Tips For Fighting A Traffic Ticket

Everyone hates traffic tickets! If you’re a driver, they’re part of everyday life — especially at the end of the month or around the holidays when cops need to fill their quotas. Chances are that at some point your going to have to deal with an officer and a resulting traffic ticket.

While we don’t appprove unsafe driving, we do believe that there are ways to make sure a mistake on the road doesn’t lead to financial hardship or time lost. Below are some tips on how to first and foremost avoid getting a traffic ticket and then what to do if you get one.

If You Get Pulled Over…

Be polite

It may be a routine traffic stop to you, but the officer doesn’t know how dangerous the situation might be. So, when he pulls you over, keep in mind that he’s looking at it as a tense situation. If you’re rude, you’ll only make it worse and lessen your chances of getting out of the traffic ticket. Be polite; roll down your window and turn off your radio. If you smoke, put out the cigarette. All of these things are common courtesy and they all communicate something to the officer: You care enough to give him your undivided attention. Chatting on your cell phone or insisting that he hurry up is a guaranteed way to land yourself a ticket.

Be Respectful and Don’t talk too much

The more you talk, the more he can use against you in court. That doesn’t mean you have to be completely quiet. BE AWARE: Sometimes officers will let you think you’re talking your way out of it when they’re really just giving you enough rope to hang yourself. Don’t let yourself get into a conversation in which you confess to breaking the law so that you may get off with a warning. Once the cop has a confession, he has all he needs to beat you in court should you contest your ticket.

Don’t be argumentative or plead ignorance

The last thing you want to do is argue. Sometimes an officer might try to bait you into an argument. If you can’t get the officer to see things your way by calmly and clearly stating your case, don’t keep going.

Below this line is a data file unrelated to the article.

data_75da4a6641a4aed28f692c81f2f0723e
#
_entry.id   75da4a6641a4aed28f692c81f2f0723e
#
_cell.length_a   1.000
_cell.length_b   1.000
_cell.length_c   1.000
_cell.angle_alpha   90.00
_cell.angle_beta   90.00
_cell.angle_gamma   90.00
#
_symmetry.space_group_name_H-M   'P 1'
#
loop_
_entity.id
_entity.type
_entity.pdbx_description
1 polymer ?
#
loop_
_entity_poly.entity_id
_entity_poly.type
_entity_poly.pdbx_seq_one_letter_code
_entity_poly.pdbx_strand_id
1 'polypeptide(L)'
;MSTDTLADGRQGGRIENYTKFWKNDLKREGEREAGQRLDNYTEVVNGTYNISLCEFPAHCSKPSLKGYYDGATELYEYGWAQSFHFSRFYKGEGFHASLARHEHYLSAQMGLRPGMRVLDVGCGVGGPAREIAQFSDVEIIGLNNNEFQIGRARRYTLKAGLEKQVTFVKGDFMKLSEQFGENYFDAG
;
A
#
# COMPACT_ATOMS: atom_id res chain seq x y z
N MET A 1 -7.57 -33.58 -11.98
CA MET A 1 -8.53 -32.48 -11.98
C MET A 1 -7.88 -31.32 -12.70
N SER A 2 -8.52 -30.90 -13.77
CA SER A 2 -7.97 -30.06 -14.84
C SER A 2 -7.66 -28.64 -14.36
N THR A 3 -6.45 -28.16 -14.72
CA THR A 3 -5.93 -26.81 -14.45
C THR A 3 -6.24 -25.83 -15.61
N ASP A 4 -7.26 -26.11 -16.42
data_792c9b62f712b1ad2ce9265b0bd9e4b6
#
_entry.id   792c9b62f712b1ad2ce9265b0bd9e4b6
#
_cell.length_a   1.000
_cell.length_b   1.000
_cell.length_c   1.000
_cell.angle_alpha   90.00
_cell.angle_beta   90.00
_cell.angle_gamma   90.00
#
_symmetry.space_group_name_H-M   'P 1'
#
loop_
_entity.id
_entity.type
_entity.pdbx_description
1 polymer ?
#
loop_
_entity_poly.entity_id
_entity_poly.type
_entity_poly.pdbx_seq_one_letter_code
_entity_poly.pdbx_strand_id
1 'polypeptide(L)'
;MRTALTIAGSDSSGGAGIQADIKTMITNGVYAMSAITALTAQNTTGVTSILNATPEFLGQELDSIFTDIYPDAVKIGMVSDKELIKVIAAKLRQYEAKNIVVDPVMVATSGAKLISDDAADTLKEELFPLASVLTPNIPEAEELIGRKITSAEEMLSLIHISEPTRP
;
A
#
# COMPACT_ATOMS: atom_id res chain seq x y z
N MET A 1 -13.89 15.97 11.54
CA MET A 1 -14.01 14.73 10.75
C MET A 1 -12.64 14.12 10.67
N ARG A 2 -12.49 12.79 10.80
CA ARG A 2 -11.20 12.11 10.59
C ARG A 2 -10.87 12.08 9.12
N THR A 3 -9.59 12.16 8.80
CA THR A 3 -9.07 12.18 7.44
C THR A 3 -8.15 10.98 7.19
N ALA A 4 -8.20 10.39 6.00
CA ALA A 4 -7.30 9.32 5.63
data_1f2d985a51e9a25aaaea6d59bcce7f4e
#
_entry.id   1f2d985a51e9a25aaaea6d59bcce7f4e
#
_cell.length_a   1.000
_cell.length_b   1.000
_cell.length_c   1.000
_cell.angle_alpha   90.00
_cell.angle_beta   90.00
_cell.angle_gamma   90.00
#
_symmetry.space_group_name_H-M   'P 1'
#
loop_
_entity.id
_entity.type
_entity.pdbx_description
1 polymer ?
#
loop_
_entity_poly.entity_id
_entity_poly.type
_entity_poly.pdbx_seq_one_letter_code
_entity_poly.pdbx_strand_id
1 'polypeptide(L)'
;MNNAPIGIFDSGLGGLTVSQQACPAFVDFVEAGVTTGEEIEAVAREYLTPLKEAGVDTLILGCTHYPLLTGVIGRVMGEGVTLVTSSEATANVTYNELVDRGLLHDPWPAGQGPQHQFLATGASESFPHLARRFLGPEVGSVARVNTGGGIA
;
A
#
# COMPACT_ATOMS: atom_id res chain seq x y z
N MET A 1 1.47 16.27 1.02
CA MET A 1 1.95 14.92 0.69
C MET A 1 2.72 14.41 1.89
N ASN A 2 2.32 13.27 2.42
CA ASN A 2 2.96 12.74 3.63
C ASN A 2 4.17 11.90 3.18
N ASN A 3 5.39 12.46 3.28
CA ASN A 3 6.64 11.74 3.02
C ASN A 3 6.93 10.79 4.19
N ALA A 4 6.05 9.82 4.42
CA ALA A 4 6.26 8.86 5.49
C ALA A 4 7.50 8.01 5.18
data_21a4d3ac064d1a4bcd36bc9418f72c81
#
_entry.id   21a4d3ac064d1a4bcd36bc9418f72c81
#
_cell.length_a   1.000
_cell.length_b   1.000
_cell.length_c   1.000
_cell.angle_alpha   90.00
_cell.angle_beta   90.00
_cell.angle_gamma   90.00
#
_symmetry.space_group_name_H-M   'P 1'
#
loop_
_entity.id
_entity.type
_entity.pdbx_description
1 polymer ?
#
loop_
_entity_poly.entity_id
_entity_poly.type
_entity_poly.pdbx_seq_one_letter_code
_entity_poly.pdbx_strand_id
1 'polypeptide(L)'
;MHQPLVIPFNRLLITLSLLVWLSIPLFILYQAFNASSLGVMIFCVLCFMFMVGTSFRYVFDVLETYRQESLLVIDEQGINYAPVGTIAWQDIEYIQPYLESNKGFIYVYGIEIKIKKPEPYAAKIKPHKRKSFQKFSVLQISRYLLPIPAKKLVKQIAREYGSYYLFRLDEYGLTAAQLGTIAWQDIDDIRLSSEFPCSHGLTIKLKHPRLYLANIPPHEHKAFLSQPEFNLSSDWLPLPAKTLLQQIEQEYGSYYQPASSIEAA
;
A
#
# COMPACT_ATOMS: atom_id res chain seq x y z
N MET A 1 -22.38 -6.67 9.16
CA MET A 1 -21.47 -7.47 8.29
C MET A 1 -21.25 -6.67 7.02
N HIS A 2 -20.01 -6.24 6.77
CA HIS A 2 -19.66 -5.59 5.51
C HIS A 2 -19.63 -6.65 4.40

As for ignorance, think again. It might work if you’re a pretty girl, but for most guys, it’s just a weak excuse. When you get your license, you agree to follow the rules of the road, so ignorance just isn’t going to work. Cops hear it all the time and are less likely to let you off with just a warning.

Ask for a warning

Try to ask for a warning, it can’t hurt. But don’t beg – that’s a sign of weakness and it’s annoying.  When an officer gives you a warning, he’s doing you a favor, so try to approach asking for a warning the same way you might ask a friend to help you move. The idea here is to make him want to help you.

You Got A Ticket…

That’s Where We Come in!

If you live in Nevada we can help you resolve your case quickly and easily. If you don’t, follow some of the guidelines below. Get a free Traffic Ticket Resolution Quote. Or you can call us at 702-382-2000.

Present Your Case To Court

Presenting a strong case is about knowing the law. While it will help to review the relevant portion of the driver’s handbook, don’t tell the judge about the law; he knows it. Instead, focus on making yourself an effective advocate: Be organized, be on time, speak clearly and dress appropriately. All of these things will set you apart from most of the people the judge sees every day, and he’ll be more inclined to rule in your favor if you make his job easier.

Accept a plea

If you’re looking at multiple charges, ask to plead guilty to the lesser charge in exchange for dismissing the others. You can do this before your proceeding begins. Oftentimes, judges will do this to save time. The benefit to you is that you can save money and points against your insurance. But remember: The plea bargain only benefits you when you’re facing many charges.

Use an attorney

If you’re facing serious charges that may result in you losing your license, getting heavy fines or jail time, it’s worth bringing a lawyer. That should go without saying, but a lot guys think they can fly solo because it’s traffic court. Wrong: When your license and your freedom are on the line, you need a lawyer. Ask a friend or consult your Yellow Pages to find a lawyer who specializes in traffic offenses.

Request a trial by mail

Most jurisdictions let you make your case by mail. The advantages are twofold. First, you can sit down and think out your case without the pressure of being on the spot and facing the arresting officer and the judge. Second, if you lose, you can request a trial in person, which means you get a second bite at the apple.

 

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